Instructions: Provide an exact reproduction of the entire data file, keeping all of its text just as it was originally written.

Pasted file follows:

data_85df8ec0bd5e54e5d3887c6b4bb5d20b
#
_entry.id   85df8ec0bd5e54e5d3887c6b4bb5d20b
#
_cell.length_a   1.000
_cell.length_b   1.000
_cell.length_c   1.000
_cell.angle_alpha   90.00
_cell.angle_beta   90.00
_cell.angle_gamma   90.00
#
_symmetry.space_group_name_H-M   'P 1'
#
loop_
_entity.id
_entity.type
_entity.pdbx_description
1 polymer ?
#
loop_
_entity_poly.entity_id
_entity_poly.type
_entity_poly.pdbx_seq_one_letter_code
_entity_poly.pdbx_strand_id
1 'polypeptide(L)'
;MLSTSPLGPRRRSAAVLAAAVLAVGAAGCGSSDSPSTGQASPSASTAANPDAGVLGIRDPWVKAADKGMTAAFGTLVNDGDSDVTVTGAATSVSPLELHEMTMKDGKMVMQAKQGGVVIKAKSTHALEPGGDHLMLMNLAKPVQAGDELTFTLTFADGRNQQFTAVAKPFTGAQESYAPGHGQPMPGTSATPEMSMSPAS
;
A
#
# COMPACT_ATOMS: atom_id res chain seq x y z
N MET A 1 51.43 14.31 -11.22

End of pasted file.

data_85df8ec0bd5e54e5d3887c6b4bb5d20b
#
_entry.id   85df8ec0bd5e54e5d3887c6b4bb5d20b
#
_cell.length_a   1.000
_cell.length_b   1.000
_cell.length_c   1.000
_cell.angle_alpha   90.00
_cell.angle_beta   90.00
_cell.angle_gamma   90.00
#
_symmetry.space_group_name_H-M   'P 1'
#
loop_
_entity.id
_entity.type
_entity.pdbx_description
1 polymer ?
#
loop_
_entity_poly.entity_id
_entity_poly.type
_entity_poly.pdbx_seq_one_letter_code
_entity_poly.pdbx_strand_id
1 'polypeptide(L)'
;MLSTSPLGPRRRSAAVLAAAVLAVGAAGCGSSDSPSTGQASPSASTAANPDAGVLGIRDPWVKAADKGMTAAFGTLVNDGDSDVTVTGAATSVSPLELHEMTMKDGKMVMQAKQGGVVIKAKSTHALEPGGDHLMLMNLAKPVQAGDELTFTLTFADGRNQQFTAVAKPFTGAQESYAPGHGQPMPGTSATPEMSMSPAS
;
A
#
# COMPACT_ATOMS: atom_id res chain seq x y z
N MET A 1 51.43 14.31 -11.22